1. Invention or prewriting = the generation of ideas and approaches for doing the writing.2. Drafting = the generation of written text.3. Revising = the examination of the drafts with the goal of improvement
Some thoughts on the writing process
SOME THOUGHTS ON THE WRITING PROCESS
Ian P. McCarthy
• I reflect on my writing process so as to try and:
– overcome problems such as procrastination and
ineffective story telling
– write with increased speed and productivity.
– be a better writer.
• What follows is a review of some of the things I have learned
and ‘try’ to follow:
• Do you enjoy writing?
• I find writing a difficult and
• It is also physically painful.
• And it can very lonely.
• What great writing
experiences have you
had and why were
McCarthy, I. P., Lawrence, T. B., Wixted, B., & Gordon, B. R. (2010). A multidimensional conceptualization
of environmental velocity. Academy of Management Review, 35(4), 604-626.
• Great team work and
division of labour
• Lots of meetings
(physical and virtual)
• Forward momentum
Kietzmann, J. H., Hermkens, K., McCarthy, I. P., & Silvestre, B. S. (2011). Social media? Get serious!
Understanding the functional building blocks of social media. Business Horizons, 54(3), 241-251.
The "rhetorical situation" consists of the circumstances you
find yourself in when you want or need to communicate:
Audience - pathos
Writer - ethos
Subject - logos
• Your personal characteristics and
interests affect what you write
about and how you write about it:
• What factors can affect your
– your age and experience
– your field and expertise
• Why do you write?
a call to action
• Who is the audience?
• Do you have more then one audience?
• How does the purpose relate to the
Publishing papers requires:
• alignment with the journal’s focus
• satisfying the primary audience
• understanding why they will like your
• understanding why they will reject
• satisfying the secondary audience
• Writing a paper is like joining a conversation
PURPOSE AND THE ‘SEVEN QUESTIONS TEST
What is the phenomenon (the 'X') in your paper? Why is it interesting?
Why is it important?
What do we know about the phenomenon (e.g., prior research)?
What don’t we know about the phenomenon? (i.e., the
gaps/problems/puzzles). So what? Who cares?
What specific questions about the phenomenon do you investigate?
What do you do theoretically and methodologically and in your study to
address what we don’t know about the phenomenon? Why is it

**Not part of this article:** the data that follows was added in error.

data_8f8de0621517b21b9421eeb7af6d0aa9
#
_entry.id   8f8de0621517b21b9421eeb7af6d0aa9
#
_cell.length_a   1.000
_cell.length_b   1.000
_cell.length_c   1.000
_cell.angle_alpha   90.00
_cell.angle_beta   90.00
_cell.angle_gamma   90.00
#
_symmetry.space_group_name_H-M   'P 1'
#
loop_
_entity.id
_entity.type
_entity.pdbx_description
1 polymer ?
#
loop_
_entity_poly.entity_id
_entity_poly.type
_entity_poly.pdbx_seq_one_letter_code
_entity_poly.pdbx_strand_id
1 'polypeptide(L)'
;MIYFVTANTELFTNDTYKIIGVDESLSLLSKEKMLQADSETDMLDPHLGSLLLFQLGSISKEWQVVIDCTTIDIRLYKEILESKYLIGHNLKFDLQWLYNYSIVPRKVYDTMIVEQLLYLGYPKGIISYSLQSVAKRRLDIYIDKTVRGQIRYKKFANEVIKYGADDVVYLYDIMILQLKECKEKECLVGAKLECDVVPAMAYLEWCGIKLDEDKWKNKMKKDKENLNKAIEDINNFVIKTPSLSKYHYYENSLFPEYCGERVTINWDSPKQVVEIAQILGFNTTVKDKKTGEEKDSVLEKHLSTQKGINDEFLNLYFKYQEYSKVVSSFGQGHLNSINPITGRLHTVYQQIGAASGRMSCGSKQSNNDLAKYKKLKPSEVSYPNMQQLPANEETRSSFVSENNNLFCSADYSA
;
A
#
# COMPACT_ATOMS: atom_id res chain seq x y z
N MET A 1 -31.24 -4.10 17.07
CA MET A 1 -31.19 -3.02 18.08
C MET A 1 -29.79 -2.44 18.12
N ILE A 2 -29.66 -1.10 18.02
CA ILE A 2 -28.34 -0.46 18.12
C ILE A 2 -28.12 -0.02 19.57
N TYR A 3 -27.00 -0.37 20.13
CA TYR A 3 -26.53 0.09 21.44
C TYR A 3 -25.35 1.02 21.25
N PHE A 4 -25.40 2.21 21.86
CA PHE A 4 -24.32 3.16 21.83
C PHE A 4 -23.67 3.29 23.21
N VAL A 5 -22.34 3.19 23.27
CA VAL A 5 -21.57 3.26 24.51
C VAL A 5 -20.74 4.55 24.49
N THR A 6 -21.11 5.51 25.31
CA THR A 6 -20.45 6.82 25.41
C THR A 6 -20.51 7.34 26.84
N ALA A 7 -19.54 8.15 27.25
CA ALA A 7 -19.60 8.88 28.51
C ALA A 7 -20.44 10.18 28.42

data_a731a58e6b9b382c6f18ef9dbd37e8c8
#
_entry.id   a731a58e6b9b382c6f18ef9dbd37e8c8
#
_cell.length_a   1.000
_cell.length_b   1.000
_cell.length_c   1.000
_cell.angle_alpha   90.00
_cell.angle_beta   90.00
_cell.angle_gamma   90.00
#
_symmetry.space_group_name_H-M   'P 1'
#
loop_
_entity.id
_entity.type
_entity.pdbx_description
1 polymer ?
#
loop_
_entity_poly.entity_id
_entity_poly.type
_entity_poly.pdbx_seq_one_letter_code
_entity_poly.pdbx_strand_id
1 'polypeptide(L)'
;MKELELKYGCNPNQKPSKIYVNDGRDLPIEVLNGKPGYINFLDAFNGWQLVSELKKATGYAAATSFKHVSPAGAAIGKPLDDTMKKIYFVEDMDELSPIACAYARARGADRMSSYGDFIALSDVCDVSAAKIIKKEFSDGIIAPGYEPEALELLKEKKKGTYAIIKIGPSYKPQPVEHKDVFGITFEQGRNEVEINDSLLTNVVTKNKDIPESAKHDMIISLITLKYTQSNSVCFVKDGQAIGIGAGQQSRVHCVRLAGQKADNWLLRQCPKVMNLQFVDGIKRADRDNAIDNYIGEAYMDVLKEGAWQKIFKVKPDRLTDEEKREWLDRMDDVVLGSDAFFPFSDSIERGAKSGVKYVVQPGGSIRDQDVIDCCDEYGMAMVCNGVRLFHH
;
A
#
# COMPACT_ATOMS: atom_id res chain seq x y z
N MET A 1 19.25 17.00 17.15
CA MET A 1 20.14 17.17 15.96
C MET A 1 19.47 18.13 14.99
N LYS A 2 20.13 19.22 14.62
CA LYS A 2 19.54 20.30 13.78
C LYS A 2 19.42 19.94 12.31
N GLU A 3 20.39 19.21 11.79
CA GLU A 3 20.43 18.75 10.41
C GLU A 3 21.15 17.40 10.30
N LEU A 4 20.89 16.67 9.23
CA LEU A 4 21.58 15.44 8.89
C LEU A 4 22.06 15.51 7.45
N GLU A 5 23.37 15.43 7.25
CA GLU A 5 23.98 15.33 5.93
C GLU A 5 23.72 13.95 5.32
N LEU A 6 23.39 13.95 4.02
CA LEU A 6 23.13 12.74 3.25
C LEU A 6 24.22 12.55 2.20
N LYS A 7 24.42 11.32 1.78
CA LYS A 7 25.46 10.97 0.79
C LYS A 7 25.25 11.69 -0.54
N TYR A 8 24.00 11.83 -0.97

appropriate /timely? Who cares?
What new/counter intuitive insights (theoretical and practical) does your
study generate? Why are these insights important and interesting?
What are the boundary conditions and limitations of your study? What
are the future research directions?
PRIMARY AUDIENCE – PAPER ON VELOCITY
William Q. Judge
SPACE AND TIME
• Where and when do you write best?
• Why this space and time?
• A space and a time help provide a
routine, which help make writing
become a habit.
• Don't just plan to write—write
• Turn spell checker off when drafting
• No tweeting, emails, internet, for
forty minute chunks
• Stretch between chunks, then stop
and reward myself after four chunks.
I need to wait 24 hours, at least, before editing my own work.
Read a hard copy.
Go slowly to prevent reading what isn’t there.
Read aloud. It is slower, and it helps you to understand the
flow of your writing.
• Know your typical errors so you can check for them. Produce a
check list of them.
• Have the guts to delete.
• Strive for coherence, logic, precision, succinctness and
SOME THINGS TO DO
• Think about how much time you spend on invention, drafting
• Produce heuristics for the rhetorical situation for each paper
• Think about your drafting technique.
• Select a great paper and analyze it in terms of audience,
writer and purpose. Why is it a great paper?
• Look for and be guided by exemplar papers.
JOHN STEINBECK (PARIS REVIEW, 1973)
• Abandon the idea that you are ever
going to finish. Lose track of the 400
pages and write just one page for each
day, it helps. Then when it gets finished,
you are always surprised.
• Write freely and as rapidly as possible
and throw the whole thing on paper.
Never correct or rewrite until the whole
thing is down. Rewrite in process is
usually found to be an excuse for not
going on. It also interferes with flow and
rhythm which can only come from a kind
of unconscious association with the
JOHN STEINBECK (PARIS REVIEW, 1973)
• Forget your generalized audience.
In the first place, the nameless,
faceless audience will scare you to
death and in the second place,
unlike the theater, it doesn’t exist.
In writing, your audience is one
single reader. I have found that
sometimes it helps to pick out one
person—a real person you know,
or an imagined person and write to
• When I follow my own advice, my writing is more
productive, better and less painful, than when I don’t.
• When someone tells you something's wrong or doesn't
work for them, they are almost always right (especially if
that someone is your audience or knows your audience)